Chinese teams slash pediatric CT dose rates
CHICAGO, Nov. 27—Radiation dosage rates delivered during the acquisition of diagnostic imaging exams follow the principle of as low as reasonably achievable (ALARA). A pair of studies from the Children’s Hospital of Capital Medical University in Beijing, China, presented at the 93rd annual meeting of the Radiological Society of North America (RSNA), demonstrated the capability to reduce radiation dose for pediatric abdominal and chest CT studies while still acquiring acceptable clinical images.

Yun Peng, MD, and colleagues selected 59 children with leukemia (35 boys, 24 girls, between 6 months to 3-1/2 years old) who underwent 64-slice CT abdominal scans utilizing a standard protocol of 150mAs.

The researchers selected two anatomical levels (the portal hepatic and left renal vein) and added different levels of noise to the images to simulate dose reductions. They used a noise-addition research tool developed by GE Healthcare, based on the firm’s z-axis automA automatic exposure control feature, to simulate dose reductions of 20 percent, 30 percent, 40 percent, 50 percent and 70 percent, respectively, from the facility’s standard protocol.

Image noise was measured to verify that the correct amount of noise had been added. A total of 708 image data sets with 5 levels of lower dose scans were simulated for each of the two anatomic levels for the 59 patients.

“Two experienced pediatric radiologists independently assessed image quality including confidence in detection lesion, soft-tissue contrast, sharpness of different structures, and artifacts on a 5-point scale with 5 being the best,” the researchers wrote. “Scores greater than or equal to 3 were considered clinically acceptable.”

According to the scientists, the average noise for original images was 4.7. For the simulated images, the researchers noted that as the noise (and dose reduction potential) increased the image quality score decreased. At a 50 percent dose reduction, the noise index was 6.6 at a 5mm slice thickness, and the image quality score was 3.2, considered clinically acceptable, the researchers reported.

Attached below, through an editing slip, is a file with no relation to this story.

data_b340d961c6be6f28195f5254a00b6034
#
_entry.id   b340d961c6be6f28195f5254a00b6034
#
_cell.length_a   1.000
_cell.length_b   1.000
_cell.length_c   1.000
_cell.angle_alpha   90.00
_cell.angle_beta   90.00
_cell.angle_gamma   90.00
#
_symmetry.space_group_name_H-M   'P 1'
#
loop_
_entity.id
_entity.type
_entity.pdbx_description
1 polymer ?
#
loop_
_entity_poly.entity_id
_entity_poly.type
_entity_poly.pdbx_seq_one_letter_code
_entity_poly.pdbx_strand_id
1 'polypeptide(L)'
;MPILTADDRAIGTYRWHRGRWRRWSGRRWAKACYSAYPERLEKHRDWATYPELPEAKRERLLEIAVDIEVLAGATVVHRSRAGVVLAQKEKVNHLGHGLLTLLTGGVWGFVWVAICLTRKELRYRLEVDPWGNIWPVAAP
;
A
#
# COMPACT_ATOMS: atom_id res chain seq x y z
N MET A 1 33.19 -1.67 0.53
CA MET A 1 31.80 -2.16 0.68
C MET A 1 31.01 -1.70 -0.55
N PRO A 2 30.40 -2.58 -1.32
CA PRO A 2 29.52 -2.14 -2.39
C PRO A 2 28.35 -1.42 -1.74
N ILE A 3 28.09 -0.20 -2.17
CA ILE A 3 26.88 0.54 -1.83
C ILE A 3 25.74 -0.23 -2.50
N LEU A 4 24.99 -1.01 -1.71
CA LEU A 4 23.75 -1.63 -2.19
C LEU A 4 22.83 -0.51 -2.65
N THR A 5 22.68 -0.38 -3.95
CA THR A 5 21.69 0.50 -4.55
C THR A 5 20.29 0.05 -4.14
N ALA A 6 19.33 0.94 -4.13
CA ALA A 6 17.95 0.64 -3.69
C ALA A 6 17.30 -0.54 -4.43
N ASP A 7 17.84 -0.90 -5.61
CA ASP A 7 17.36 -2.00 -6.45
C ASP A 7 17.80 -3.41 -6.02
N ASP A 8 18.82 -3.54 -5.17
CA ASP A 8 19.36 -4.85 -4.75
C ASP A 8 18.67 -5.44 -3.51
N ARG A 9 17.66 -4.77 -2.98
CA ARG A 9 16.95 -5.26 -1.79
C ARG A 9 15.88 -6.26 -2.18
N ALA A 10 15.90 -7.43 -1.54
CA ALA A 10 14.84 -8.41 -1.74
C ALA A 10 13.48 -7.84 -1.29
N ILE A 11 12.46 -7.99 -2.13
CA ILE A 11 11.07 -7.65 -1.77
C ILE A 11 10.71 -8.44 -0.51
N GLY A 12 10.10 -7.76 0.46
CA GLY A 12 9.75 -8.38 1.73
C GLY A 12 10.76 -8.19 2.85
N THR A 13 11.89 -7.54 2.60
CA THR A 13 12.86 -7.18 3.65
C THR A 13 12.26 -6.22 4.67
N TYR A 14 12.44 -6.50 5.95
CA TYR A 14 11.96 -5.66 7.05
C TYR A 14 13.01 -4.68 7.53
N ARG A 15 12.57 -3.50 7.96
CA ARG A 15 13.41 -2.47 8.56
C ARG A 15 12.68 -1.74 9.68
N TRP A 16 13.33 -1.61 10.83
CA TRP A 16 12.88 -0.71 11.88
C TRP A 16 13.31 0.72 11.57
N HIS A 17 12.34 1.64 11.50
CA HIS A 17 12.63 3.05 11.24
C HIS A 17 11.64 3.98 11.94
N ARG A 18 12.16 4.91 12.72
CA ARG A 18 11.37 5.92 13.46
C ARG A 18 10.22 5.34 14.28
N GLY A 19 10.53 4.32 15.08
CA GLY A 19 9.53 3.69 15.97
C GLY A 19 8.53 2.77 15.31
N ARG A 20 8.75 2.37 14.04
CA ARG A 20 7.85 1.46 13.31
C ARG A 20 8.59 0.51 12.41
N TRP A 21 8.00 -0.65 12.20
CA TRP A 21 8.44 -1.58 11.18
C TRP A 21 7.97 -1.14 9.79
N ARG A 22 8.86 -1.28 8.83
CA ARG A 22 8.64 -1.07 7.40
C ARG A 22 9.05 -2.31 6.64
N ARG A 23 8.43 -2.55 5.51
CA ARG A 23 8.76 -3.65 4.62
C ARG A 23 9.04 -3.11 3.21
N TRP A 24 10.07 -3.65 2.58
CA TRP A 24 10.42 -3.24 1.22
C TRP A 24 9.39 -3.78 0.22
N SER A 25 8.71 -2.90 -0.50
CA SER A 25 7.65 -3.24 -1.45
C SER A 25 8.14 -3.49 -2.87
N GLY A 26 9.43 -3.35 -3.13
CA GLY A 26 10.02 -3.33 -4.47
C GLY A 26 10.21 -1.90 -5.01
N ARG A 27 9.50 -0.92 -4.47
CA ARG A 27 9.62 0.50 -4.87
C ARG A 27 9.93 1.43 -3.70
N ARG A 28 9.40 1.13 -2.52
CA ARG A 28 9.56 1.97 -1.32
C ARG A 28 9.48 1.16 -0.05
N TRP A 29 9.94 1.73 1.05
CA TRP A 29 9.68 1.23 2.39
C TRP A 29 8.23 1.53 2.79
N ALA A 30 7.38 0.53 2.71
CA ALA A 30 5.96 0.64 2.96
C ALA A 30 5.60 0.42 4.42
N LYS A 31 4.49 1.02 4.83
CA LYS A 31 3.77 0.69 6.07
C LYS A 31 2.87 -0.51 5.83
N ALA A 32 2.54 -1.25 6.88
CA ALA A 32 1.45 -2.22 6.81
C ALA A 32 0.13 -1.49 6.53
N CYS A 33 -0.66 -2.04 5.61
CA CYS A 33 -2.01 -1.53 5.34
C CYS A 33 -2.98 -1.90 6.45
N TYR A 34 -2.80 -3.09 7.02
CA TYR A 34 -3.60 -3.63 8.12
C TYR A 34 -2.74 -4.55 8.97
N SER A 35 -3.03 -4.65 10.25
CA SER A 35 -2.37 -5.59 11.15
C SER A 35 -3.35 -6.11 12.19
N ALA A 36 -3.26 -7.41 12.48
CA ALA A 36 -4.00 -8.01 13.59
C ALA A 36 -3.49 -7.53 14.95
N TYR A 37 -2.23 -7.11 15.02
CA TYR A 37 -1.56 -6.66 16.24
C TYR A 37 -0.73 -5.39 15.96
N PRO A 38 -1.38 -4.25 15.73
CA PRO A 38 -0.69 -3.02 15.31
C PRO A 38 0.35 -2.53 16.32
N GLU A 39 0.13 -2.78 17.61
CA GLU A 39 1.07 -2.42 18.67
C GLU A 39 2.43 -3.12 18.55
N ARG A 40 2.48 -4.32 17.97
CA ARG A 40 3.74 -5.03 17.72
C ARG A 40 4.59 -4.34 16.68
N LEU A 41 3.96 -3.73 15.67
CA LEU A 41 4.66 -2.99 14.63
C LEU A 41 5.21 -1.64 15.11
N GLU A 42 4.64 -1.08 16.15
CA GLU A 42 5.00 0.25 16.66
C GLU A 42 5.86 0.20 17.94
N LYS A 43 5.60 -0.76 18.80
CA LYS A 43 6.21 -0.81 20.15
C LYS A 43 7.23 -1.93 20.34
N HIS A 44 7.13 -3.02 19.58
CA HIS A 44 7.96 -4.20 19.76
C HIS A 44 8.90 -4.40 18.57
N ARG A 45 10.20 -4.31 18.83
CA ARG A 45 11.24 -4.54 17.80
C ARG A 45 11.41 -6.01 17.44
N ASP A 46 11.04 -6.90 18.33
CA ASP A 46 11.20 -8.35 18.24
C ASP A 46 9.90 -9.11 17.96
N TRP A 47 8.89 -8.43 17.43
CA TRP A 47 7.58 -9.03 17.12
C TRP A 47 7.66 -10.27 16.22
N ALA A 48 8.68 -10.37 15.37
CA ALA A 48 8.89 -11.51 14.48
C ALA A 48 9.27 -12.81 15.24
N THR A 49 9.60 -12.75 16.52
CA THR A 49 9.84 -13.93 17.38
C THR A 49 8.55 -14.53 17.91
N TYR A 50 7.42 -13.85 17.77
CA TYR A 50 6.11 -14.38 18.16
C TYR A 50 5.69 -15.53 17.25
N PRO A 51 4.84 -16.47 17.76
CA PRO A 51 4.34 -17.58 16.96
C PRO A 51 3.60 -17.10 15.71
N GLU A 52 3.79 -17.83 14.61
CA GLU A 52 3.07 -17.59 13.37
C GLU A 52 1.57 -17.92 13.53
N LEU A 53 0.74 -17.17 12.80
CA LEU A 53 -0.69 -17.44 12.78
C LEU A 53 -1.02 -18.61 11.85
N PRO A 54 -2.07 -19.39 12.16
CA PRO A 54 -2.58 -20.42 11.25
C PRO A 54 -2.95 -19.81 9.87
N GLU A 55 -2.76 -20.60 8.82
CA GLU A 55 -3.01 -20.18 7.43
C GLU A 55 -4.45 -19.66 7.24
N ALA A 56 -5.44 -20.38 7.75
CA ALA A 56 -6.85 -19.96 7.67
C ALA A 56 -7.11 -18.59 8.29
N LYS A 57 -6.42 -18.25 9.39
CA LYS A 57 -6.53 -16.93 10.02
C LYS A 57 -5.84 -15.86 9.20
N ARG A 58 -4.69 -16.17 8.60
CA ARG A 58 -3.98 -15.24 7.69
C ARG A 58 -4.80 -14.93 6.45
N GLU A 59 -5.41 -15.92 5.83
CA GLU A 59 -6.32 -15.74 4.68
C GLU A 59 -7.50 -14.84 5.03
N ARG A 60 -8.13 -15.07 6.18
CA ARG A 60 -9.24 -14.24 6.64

The team wrote that although their simulation indicated that a pediatric abdominal CT scan could be clinically acceptable at a 50 percent dose reduction, further testing was warranted with clinical cases that require repeated scans to confirm the finding.

Jinjin Zeng, MD, and colleagues put the ALARA principle to practice in their investigation of dose reduction potentials for children with suspected severe respiratory infection with automatic tube current (mA) modulation on 64-slice CT.

Their study encompassed 26 children (17 boys, 9 girls, with mean age of 3.2 years) with suspected severe respiratory infection who underwent a chest scan with a GE Healthcare 64-slice LightSpeed VCT before and after treatment. The team reported that the first scan was performed with fixed mAs of 150 or 200 that was age dependent, which is the facility’s routine scan protocol.

For the subsequent scan after treatment, the researchers evaluated the impact of reduced mAs on image quality for future dose reduction. They used the automatic tube current modulation (ATCM) feature on the LightSpeed system for the patient’s scan after treatment with noise indices ranging from 8 to 10 at 5mm slice thickness. The CT Dose Index Volume (CTDIvol) was recorded and image noises were measured for each scan with and without mAs modulation.

“Two experienced pediatric radiologists blindly evaluated the image quality including image noise, artifact, sharpness and visualization of small airways, pulmonary vascular, mediastinum structure and lesion detection confidence using scores of 1 to 5 with 5 being the highest,” the researchers wrote. “Scores greater or equal to 3 were considered clinically acceptable.”

The scientists reported that CTDIvol for scans with a fixed mAs was 6.85mGy (6.39 – 9.96), but the image noise had a large variation due to the patients’ size variations.

“With ATCM and age-dependent noise index selection, noise variations were greatly reduced, and the average was about 2.59mGy (1.46-4.51), which was about 60% lower than that with fixed mAs,” the team wrote.

The group found that the average image quality score with ATCM was 4.1 and all the examinations were rated as diagnostic. All diagnosed pathologies correlated well with clinical outcomes, they noted.

“Automatic tube current modulation on 64-slice CT can be used to produce consistent image quality for children’s chest CT scans, and significant dose reduction may be achieved for children with suspected severe respiratory infection that require follow up CT scans,” the research team wrote.